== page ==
Thursday, November 25, 2004

On the Virtues of Idleness

Via Chris (and a second recommendation from Brian) comes this excellent article -- QUITTING THE PAINT FACTORY: On the virtues of idleness. It's not an easy read, but it's worth slogging through for the pearls of wisdom. A tiny taste:
"Look about: The business of busi­ness is everywhere and inescapable; the song of the buyers and the sellers never stops; the term "workaholic" has been folded up and put away. We have no time for our friends or our families, no time to think or to make a meal. We're moving product, while the soul drowns like a cat in a well."
Update:Brian deconstructs and supports the same article with his usual depth and skill.


Phil from the UK said...

Quitting the Paint factory is an exceptional piece. Thanks for pointing it out. There are a couple of paragaraphs that I think are entirely apposite to what your Lifestyling project seems to be articulating:

"It is this willingness to hand over our lives that fascinates and appalls me. There's such a lovely perversity to it; it's so wonderfully counterintuitive, so very Christian: You must empty your pockets, turn them inside out, and spill out your wife and your son, the pets you hardly knew, and the days you sim­ply missed altogether watching the sunlight fade on the bricks across the way. You must hand over the rainy afternoons, the light on the grass, the moments of play and of simply being. You must give it up, all of it, and by your example teach your children to do the same, and then – because even this is not enough – you must train yourself to believe that this outsourcing of your life is both natural and good. But even so, your soul will not be saved."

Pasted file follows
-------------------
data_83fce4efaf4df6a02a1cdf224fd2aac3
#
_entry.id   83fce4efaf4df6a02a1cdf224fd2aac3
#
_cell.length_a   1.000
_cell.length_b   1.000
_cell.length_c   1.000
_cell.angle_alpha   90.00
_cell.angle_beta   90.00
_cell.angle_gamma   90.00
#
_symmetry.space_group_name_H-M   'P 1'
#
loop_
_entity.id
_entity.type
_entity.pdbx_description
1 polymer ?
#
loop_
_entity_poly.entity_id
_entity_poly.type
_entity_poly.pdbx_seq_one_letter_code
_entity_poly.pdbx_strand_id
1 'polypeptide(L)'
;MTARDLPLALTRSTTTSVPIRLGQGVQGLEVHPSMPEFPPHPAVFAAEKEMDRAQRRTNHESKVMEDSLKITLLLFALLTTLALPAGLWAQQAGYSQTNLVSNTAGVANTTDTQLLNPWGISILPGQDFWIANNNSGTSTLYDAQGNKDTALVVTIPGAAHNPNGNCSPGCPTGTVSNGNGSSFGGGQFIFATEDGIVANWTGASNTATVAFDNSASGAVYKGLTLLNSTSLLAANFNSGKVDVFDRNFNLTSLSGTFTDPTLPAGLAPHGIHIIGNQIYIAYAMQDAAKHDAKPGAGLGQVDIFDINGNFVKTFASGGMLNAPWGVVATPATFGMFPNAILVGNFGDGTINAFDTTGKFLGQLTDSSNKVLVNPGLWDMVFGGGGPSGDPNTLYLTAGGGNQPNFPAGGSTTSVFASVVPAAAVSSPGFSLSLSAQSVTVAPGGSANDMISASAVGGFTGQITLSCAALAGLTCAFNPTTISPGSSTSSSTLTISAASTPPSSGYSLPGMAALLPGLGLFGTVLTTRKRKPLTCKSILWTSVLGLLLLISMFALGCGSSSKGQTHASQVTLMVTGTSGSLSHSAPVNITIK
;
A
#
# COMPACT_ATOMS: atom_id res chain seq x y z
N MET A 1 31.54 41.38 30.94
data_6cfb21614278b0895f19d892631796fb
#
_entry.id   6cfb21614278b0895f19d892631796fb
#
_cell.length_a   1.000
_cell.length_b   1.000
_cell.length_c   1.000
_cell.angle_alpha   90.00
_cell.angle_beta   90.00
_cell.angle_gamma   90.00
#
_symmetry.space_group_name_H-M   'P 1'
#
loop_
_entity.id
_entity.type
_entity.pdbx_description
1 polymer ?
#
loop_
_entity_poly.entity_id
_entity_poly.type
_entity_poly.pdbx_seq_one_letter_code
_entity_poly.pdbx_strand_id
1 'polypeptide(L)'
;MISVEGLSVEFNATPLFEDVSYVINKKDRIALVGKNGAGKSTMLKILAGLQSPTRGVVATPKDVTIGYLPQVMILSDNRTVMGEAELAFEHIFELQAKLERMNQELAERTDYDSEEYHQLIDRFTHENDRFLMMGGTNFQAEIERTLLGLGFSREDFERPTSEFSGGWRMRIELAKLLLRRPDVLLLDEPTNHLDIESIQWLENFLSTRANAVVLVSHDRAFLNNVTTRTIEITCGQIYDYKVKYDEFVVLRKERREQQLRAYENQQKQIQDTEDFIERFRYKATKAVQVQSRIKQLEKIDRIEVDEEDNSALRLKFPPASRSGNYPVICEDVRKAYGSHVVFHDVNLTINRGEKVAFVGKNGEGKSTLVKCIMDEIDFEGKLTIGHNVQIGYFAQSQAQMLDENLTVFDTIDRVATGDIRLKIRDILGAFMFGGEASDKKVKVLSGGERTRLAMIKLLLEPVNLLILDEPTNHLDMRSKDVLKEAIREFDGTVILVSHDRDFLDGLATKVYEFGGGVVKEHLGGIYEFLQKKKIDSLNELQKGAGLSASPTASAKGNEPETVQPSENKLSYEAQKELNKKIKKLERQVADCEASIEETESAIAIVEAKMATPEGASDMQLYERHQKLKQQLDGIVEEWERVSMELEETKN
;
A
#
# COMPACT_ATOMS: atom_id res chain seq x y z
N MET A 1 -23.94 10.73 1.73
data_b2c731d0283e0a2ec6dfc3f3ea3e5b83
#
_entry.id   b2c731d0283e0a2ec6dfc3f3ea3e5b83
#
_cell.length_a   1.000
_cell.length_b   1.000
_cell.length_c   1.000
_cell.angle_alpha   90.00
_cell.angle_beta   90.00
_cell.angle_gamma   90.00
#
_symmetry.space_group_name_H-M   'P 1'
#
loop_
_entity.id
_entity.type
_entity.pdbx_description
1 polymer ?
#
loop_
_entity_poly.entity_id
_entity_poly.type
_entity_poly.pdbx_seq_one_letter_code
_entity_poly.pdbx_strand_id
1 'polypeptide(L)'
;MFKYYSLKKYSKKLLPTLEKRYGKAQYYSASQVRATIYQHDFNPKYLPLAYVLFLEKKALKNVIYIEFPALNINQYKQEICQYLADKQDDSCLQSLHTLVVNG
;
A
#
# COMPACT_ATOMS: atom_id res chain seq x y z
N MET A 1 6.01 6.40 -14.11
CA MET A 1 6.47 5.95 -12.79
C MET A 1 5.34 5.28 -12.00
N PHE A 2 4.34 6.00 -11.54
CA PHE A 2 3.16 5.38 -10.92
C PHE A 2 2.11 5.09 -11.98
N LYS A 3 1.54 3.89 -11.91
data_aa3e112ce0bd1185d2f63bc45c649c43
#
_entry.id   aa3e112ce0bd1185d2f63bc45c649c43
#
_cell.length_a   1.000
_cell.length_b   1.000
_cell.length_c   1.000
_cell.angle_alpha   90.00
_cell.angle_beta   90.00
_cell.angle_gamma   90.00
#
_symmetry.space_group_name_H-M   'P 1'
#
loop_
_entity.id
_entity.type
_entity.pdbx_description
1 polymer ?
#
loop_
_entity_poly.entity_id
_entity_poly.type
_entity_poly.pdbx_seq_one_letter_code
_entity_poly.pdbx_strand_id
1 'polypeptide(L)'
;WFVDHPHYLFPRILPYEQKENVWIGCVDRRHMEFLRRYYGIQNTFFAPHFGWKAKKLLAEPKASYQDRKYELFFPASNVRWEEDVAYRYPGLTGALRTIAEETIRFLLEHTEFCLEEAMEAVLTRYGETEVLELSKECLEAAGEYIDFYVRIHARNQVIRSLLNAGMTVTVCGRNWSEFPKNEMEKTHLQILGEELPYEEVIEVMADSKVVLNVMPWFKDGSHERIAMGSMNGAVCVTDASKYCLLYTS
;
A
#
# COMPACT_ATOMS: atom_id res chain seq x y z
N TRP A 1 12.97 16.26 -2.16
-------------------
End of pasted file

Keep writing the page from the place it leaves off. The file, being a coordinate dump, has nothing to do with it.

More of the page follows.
This pretty much sums it up for me.

Slouka also very cleverly connects consumerism and leisure and introduces - to me anyhow -the idea that leisure and idleness are separate things. Fine, but I believe that leisure (in many of it's forms) and idleness are both laudable. I must admit that I agree with his anti consumerist stance here:

"Leisure is permissible, we understand, because it costs money; idleness is not, because it doesn't. Leisure is focused; whatever thinking it requires is absorbed by a certain task: sinking that putt, making that cast, watching that flat-screen TV. Idleness is unconstrained, anarchic. Leisure – particularly if it involves some kind of high-priced technology – is as American as a Fourth of July barbecue. Idleness, on the other hand, has a bad attitude. It doesn't shave; it's not a member of the team; it doesn't play well with others. It thinks too much, as my high school coach used to say."

Fantastic stuff and a great piece that really made me think.

PS I am thinking of starting a blog of my own - inspired partly by some of the ideas I am seeing here and in some of the other lifestyler blogs. I'll let you know when I am up and running.

Jeremy said...

Great comments, Phil. Both quotes really hit the nail on the head.

Looking forward to seeing your blog -- keep me posted!